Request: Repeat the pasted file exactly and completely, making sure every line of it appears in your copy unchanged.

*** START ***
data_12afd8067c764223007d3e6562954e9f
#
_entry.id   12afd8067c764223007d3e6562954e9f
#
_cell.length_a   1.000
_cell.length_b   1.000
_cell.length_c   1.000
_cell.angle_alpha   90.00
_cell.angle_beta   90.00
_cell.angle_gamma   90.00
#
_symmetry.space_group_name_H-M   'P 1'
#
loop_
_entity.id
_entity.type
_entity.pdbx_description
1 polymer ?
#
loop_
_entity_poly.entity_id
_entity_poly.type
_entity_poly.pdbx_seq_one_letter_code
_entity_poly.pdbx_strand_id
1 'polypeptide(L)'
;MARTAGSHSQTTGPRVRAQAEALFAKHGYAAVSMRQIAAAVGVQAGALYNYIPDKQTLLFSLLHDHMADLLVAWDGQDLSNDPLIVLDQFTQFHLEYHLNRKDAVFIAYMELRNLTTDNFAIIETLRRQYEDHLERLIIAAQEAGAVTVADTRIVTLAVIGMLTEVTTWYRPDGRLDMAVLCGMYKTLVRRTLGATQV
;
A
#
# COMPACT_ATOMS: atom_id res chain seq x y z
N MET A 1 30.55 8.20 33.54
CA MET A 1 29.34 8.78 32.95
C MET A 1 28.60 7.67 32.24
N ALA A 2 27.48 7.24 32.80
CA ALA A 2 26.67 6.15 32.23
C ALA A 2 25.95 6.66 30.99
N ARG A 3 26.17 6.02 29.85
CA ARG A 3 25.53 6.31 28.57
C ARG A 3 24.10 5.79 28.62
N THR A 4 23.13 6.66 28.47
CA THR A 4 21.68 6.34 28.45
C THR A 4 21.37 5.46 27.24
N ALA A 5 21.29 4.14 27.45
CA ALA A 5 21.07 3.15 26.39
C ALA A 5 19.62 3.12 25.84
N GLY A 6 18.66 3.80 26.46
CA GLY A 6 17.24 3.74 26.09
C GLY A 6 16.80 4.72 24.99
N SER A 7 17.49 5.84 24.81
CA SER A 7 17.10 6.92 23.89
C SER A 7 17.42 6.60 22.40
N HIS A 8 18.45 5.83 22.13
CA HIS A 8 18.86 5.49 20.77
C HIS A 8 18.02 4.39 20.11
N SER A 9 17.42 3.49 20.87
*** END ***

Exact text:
data_12afd8067c764223007d3e6562954e9f
#
_entry.id   12afd8067c764223007d3e6562954e9f
#
_cell.length_a   1.000
_cell.length_b   1.000
_cell.length_c   1.000
_cell.angle_alpha   90.00
_cell.angle_beta   90.00
_cell.angle_gamma   90.00
#
_symmetry.space_group_name_H-M   'P 1'
#
loop_
_entity.id
_entity.type
_entity.pdbx_description
1 polymer ?
#
loop_
_entity_poly.entity_id
_entity_poly.type
_entity_poly.pdbx_seq_one_letter_code
_entity_poly.pdbx_strand_id
1 'polypeptide(L)'
;MARTAGSHSQTTGPRVRAQAEALFAKHGYAAVSMRQIAAAVGVQAGALYNYIPDKQTLLFSLLHDHMADLLVAWDGQDLSNDPLIVLDQFTQFHLEYHLNRKDAVFIAYMELRNLTTDNFAIIETLRRQYEDHLERLIIAAQEAGAVTVADTRIVTLAVIGMLTEVTTWYRPDGRLDMAVLCGMYKTLVRRTLGATQV
;
A
#
# COMPACT_ATOMS: atom_id res chain seq x y z
N MET A 1 30.55 8.20 33.54
CA MET A 1 29.34 8.78 32.95
C MET A 1 28.60 7.67 32.24
N ALA A 2 27.48 7.24 32.80
CA ALA A 2 26.67 6.15 32.23
C ALA A 2 25.95 6.66 30.99
N ARG A 3 26.17 6.02 29.85
CA ARG A 3 25.53 6.31 28.57
C ARG A 3 24.10 5.79 28.62
N THR A 4 23.13 6.66 28.47
CA THR A 4 21.68 6.34 28.45
C THR A 4 21.37 5.46 27.24
N ALA A 5 21.29 4.14 27.45
CA ALA A 5 21.07 3.15 26.39
C ALA A 5 19.62 3.12 25.84
N GLY A 6 18.66 3.80 26.46
CA GLY A 6 17.24 3.74 26.09
C GLY A 6 16.80 4.72 24.99
N SER A 7 17.49 5.84 24.81
CA SER A 7 17.10 6.92 23.89
C SER A 7 17.42 6.60 22.40
N HIS A 8 18.45 5.83 22.13
CA HIS A 8 18.86 5.49 20.77
C HIS A 8 18.02 4.39 20.11
N SER A 9 17.42 3.49 20.87